Theresa May says lives will be put at risk if EU pursues 'ideological' approach to security talks
Theresa May has warned that people across Europe will be at greater risk of a terror attack after Brexit unless the EU drops its "ideological" opposition to security agreements with non-member states.
In a stark message, the Prime Minister will tell a security conference in Munich that Britain and the EU must "retain the co-operation that we have built" on intelligence sharing after Brexit.
Mrs May will insist that the UK is "unconditionally committed" to continuing to work as closely as possible with the bloc to counter the threat posed by terrorism.
But in language which is sure to infuriate Brussels, she will also suggest that the EU is ideologically opposed to reaching a deal on security because Britain is no longer a member state.
Critics accused the Prime Minister of trying to "blackmail" the EU into giving Britain a good Brexit deal.
Mrs May will say: "Europe’s security is our security. And that is why I have said that the United Kingdom is unconditionally committed to maintaining it.
"The challenge for all of us today is finding the way to work together, through a deep and special partnership between the UK and the EU, to retain the co-operation that we have built and go further in meeting the evolving threats we face together.
"This cannot be a time when any of us allow competition between partners, rigid institutional restrictions or deep-seated ideology to inhibit our co-operation and jeopardise the security of our citizens.
"We must do whatever is most practical and pragmatic in ensuring our collective security."
Mrs May will add: "In all these areas, people across Europe are safer because of this co-operation and the unique arrangements we have developed between the UK and EU institutions in recent years.
"So it is in all our interests to find ways to protect the capabilities which underpin this co-operation when the UK becomes a European country outside the EU but in a new partnership with it. To make this happen will require real political will on both sides.
"I recognise there is no existing security agreement between the EU and a third country that captures the full depth and breadth of our existing relationship. But there is precedent for comprehensive, strategic relationships between the EU and third countries in other fields, such as trade. And there is no legal or operational reason why such an agreement could not be reached in the area of internal security.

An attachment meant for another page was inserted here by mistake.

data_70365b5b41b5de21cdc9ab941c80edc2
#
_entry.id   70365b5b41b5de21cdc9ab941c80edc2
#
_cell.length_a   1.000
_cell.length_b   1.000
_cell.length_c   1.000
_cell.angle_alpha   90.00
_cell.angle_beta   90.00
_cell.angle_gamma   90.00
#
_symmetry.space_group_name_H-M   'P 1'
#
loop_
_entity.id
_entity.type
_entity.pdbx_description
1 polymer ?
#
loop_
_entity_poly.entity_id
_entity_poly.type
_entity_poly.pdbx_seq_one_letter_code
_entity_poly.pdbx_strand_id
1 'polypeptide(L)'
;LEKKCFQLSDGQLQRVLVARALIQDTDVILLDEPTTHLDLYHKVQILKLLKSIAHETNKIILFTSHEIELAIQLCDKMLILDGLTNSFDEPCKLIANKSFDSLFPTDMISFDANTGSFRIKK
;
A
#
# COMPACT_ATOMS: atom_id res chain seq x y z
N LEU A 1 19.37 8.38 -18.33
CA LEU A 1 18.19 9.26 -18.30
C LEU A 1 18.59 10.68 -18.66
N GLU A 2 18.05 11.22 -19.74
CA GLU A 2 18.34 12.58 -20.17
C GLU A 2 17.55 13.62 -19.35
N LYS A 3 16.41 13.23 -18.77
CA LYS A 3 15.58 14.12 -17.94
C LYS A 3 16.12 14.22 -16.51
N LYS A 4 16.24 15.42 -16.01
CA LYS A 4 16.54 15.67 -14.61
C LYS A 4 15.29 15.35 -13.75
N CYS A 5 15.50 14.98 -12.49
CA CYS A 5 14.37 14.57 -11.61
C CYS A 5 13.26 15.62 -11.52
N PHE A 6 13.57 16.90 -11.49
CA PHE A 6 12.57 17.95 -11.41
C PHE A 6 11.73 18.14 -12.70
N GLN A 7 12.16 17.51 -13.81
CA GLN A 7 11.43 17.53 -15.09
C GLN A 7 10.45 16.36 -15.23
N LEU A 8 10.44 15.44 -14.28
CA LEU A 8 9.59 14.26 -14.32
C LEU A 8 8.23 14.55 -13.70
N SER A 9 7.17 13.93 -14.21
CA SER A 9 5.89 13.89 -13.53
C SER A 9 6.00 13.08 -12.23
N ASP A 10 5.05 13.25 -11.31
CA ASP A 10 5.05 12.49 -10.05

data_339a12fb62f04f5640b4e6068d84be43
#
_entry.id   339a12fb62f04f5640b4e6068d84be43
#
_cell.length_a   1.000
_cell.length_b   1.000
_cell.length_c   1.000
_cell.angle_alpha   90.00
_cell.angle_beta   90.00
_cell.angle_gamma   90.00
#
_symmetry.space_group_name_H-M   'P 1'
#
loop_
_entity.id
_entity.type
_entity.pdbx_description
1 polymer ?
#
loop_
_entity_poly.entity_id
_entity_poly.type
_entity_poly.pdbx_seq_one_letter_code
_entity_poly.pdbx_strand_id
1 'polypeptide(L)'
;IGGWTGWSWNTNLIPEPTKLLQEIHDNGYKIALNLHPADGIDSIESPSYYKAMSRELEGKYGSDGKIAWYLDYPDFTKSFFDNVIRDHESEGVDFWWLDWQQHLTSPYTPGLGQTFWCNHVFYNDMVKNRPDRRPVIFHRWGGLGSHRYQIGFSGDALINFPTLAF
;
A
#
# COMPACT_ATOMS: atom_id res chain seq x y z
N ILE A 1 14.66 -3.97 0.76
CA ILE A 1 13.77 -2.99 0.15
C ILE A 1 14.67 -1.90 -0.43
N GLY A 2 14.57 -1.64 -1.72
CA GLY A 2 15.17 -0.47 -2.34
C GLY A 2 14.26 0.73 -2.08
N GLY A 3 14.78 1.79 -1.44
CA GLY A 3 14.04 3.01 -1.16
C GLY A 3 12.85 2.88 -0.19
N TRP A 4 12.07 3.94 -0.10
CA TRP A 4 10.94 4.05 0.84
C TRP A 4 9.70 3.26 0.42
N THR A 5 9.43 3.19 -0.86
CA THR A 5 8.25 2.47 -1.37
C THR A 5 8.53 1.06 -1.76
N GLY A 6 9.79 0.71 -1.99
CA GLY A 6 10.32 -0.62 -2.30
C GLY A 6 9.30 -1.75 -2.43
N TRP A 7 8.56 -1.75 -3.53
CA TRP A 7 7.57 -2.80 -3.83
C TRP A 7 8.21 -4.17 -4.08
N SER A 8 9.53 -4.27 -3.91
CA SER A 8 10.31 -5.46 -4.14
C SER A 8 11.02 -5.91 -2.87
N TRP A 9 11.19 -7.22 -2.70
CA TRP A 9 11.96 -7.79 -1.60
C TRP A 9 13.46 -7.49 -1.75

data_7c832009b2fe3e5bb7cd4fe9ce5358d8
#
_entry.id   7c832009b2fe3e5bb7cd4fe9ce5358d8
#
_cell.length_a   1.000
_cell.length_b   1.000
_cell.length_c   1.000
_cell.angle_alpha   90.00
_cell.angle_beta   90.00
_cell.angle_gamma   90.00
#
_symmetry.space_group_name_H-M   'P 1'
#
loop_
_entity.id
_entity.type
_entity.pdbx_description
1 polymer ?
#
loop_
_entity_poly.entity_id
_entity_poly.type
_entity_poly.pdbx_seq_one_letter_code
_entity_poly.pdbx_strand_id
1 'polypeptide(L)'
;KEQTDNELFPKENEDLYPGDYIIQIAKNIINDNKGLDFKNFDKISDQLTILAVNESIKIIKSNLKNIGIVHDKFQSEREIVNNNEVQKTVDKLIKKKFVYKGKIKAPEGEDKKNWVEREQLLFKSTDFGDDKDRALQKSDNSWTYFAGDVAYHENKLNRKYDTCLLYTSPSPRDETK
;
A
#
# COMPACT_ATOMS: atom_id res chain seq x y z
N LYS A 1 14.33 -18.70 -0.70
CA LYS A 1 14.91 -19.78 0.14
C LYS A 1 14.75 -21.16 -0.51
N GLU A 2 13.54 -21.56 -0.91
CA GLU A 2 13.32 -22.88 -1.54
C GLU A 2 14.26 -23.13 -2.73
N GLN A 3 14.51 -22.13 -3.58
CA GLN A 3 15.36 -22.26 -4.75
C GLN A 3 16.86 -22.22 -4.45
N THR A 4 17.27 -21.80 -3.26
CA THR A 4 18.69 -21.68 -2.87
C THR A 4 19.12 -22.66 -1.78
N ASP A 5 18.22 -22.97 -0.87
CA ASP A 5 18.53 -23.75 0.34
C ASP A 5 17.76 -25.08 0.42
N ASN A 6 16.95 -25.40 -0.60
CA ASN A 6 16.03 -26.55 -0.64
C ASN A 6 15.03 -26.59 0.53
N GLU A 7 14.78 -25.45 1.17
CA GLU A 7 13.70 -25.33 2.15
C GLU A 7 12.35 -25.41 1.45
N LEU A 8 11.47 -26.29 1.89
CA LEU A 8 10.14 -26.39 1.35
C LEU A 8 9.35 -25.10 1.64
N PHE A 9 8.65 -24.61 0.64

"However, if the priority in the negotiations becomes avoiding any kind of new co-operation with a country outside the EU, then this political doctrine and ideology will have damaging real world consequences for the security of all our people, in the UK and the EU. As leaders, we cannot let that happen."
And in a plea for unity among European nations, Mrs May will say: "Those who threaten our security would like nothing more than to see us fractured.
"They would like nothing more than to see us put debates about mechanisms and means ahead of doing what is most practical and effective in keeping our people safe.
"So let our message ring out loud and clear today: we will not let that happen. We will keep our people safe, now and in the years to come."
Mrs May's tough message echoes her letter triggering Article 50, in which she said "our co-operation in the fight against crime and terrorism would be weakened" if no Brexit deal could be struck.
However, she then rowed back in her Florence speech last September, when she said Britain would continue to work with the EU on security after Brexit come what may.
Labour MP Stephen Doughty, of the pro-EU campaign group Open Britain, said: "It’s hard to imagine a deeper level of irony than this Prime Minister telling the EU not to let ideology get in the way of striking a deal. The Brexit negotiations are a total mess precisely because she’s allowed herself to become bogged down in the ideological fever-swamps of the most Eurosceptic wing of her own party.
"Her reckless threat to use security co-operation as a way of trying to blackmail the EU into giving her a deal will only poison the negotiating well yet further. It also totally undermines her statement that the UK is committed to European security ‘unconditionally’.
"No-one voted in the referendum to weaken our security or hurt our ability fight crime and terrorism. Given this, everyone is entitled to keep an open mind about whether Brexit is the right path for the country."